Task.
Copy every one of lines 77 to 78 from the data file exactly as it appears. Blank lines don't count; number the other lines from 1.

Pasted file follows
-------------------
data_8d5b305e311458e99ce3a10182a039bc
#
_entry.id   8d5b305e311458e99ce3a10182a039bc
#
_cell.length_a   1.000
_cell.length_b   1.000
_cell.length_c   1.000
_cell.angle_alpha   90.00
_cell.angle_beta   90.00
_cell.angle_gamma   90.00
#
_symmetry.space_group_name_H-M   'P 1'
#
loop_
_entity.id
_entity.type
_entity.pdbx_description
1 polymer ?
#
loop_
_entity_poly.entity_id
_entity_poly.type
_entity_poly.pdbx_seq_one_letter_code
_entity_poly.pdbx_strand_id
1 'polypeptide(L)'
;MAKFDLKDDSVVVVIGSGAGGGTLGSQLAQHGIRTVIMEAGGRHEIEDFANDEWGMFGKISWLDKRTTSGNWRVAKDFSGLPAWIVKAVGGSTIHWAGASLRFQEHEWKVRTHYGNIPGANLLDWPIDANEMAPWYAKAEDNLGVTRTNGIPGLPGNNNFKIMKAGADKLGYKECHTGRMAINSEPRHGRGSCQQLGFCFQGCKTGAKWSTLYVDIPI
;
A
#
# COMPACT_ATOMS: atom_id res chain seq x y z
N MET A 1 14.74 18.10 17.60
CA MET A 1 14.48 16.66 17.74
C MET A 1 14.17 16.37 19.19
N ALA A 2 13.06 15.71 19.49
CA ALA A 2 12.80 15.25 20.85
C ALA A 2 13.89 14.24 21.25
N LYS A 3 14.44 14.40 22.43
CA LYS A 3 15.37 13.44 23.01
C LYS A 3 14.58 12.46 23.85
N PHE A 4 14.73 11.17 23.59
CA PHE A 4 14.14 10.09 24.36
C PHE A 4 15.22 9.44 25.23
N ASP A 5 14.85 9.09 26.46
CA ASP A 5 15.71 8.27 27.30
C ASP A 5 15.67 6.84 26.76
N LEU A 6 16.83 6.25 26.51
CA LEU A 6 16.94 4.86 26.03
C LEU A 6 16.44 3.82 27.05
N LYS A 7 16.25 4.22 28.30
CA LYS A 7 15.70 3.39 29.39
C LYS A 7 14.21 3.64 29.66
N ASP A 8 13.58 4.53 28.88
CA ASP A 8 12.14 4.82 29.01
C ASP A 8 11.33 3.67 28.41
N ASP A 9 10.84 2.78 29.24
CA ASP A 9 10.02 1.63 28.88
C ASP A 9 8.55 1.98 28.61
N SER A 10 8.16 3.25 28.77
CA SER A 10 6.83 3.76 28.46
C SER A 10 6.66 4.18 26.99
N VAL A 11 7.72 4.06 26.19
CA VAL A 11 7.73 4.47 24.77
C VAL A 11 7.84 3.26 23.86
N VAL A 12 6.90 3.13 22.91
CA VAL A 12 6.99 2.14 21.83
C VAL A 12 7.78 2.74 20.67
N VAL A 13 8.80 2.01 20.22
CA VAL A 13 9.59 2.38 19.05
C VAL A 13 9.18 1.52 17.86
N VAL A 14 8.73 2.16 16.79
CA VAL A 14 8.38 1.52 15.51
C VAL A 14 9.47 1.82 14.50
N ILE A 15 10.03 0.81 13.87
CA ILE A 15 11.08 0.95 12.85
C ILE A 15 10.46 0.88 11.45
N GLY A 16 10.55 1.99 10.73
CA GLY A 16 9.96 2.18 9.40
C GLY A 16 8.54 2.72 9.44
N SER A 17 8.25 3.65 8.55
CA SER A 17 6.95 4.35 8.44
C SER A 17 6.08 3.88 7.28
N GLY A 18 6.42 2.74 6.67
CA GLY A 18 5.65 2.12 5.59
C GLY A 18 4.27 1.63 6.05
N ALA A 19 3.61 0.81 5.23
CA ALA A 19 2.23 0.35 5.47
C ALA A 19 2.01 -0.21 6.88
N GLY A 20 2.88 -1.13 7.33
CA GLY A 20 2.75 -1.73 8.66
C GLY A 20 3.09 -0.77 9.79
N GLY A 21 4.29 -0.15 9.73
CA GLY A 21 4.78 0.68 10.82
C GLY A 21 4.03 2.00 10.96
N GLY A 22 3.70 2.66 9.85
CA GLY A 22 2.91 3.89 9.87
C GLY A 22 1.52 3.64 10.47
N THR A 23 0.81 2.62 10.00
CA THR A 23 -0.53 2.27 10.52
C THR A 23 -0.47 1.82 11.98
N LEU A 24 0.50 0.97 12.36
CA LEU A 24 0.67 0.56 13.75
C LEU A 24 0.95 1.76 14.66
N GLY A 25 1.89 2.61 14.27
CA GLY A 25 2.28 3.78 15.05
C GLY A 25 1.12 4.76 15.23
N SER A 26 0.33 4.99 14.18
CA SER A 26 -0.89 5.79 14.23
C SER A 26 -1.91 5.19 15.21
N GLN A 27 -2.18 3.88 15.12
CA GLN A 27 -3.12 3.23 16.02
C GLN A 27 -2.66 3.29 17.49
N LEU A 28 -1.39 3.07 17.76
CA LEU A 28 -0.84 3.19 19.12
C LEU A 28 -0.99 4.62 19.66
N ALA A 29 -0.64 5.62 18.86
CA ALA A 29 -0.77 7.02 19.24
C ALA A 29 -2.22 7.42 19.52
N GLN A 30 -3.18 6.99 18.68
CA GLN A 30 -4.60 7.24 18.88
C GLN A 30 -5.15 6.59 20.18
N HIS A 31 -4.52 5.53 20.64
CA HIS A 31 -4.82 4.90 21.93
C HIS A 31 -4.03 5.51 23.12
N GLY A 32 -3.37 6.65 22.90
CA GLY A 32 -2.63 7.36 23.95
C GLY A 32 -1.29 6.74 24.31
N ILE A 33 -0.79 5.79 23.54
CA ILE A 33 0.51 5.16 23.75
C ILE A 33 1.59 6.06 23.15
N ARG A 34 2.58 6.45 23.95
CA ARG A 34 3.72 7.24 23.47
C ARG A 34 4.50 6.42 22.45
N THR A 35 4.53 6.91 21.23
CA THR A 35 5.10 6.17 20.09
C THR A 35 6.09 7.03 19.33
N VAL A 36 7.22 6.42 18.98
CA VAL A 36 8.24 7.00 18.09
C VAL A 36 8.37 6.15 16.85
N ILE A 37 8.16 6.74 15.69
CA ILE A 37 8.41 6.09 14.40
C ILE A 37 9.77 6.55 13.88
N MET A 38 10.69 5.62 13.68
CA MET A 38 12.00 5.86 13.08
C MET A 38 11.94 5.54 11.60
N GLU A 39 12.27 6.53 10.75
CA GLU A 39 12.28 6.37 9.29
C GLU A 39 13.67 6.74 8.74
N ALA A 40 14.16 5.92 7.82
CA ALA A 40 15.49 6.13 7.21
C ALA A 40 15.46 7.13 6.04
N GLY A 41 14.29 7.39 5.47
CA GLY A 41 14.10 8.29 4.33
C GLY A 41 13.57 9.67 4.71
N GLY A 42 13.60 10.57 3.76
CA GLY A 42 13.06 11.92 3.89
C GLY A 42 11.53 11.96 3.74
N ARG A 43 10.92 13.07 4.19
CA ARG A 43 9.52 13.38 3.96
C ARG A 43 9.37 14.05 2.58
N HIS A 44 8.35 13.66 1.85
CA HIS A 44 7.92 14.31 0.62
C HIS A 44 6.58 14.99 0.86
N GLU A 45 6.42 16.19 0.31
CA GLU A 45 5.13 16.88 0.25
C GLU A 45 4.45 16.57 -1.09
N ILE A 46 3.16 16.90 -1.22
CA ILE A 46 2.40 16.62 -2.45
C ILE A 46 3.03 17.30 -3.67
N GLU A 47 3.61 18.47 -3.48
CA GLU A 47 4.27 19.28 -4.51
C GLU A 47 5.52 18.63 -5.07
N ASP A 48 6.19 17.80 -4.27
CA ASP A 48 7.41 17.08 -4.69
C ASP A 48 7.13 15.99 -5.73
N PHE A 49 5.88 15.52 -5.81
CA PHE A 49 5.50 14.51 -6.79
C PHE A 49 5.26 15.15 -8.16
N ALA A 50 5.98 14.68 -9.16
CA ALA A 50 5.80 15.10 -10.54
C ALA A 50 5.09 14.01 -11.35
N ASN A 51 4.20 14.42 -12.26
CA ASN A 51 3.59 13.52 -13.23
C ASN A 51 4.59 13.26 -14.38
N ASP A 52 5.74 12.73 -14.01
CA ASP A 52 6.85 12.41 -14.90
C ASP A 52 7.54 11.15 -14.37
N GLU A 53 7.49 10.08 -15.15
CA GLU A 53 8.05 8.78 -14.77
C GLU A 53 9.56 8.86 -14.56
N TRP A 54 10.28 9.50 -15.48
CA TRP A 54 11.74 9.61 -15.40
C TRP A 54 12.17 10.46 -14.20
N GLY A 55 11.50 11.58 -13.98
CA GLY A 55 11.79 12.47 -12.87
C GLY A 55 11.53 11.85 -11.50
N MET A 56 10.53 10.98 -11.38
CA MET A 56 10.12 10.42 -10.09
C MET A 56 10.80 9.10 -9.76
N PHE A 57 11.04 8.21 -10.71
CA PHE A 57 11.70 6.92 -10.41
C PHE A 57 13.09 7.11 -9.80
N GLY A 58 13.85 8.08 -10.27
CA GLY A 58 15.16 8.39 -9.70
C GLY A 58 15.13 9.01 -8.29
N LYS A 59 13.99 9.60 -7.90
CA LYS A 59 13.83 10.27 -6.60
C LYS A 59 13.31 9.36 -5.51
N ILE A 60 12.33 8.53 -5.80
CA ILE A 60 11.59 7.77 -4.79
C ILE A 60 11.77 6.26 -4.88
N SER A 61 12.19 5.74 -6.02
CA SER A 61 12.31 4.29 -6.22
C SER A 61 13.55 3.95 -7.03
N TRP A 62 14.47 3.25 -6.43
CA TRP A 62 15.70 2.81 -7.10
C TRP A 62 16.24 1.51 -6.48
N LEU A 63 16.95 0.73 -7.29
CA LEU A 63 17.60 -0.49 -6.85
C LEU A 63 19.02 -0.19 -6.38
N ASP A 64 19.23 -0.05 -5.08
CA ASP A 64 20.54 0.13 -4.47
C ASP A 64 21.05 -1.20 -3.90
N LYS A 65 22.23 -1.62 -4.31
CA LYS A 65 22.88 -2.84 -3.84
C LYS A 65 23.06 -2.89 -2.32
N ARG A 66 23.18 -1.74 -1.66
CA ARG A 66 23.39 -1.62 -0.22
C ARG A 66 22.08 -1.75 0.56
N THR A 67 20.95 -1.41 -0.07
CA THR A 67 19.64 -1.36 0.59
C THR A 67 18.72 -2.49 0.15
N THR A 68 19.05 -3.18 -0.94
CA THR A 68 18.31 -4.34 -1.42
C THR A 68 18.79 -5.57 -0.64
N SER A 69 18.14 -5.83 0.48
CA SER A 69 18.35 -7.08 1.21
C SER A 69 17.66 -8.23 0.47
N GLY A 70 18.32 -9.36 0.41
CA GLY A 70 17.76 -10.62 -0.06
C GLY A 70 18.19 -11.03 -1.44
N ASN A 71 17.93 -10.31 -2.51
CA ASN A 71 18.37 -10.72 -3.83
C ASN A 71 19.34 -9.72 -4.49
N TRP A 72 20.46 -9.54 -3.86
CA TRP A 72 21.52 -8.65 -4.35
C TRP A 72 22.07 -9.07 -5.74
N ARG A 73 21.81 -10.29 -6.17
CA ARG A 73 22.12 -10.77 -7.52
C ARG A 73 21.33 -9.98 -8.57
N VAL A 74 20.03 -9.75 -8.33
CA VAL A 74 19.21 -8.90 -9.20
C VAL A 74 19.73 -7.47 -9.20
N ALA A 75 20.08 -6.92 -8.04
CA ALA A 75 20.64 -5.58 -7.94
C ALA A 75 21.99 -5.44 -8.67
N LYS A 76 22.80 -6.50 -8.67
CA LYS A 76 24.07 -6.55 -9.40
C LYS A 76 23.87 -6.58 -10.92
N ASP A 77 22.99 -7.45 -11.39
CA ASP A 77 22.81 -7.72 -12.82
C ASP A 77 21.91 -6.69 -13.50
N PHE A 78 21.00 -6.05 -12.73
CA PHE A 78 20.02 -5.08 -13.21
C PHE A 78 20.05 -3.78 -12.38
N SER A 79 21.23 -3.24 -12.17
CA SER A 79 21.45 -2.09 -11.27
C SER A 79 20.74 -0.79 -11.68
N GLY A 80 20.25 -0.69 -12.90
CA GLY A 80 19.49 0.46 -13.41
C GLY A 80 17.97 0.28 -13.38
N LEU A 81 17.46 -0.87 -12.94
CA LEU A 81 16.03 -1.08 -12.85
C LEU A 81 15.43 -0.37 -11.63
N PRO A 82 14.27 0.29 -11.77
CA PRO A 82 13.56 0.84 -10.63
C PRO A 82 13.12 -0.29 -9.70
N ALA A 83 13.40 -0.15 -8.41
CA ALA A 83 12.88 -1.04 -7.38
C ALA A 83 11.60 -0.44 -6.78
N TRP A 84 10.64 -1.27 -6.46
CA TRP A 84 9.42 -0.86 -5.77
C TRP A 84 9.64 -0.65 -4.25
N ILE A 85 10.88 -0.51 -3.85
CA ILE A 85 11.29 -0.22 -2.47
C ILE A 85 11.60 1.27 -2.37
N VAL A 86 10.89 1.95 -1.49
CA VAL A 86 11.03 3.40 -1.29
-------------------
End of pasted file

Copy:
CA GLY A 16 9.96 2.18 9.40
C GLY A 16 8.54 2.72 9.44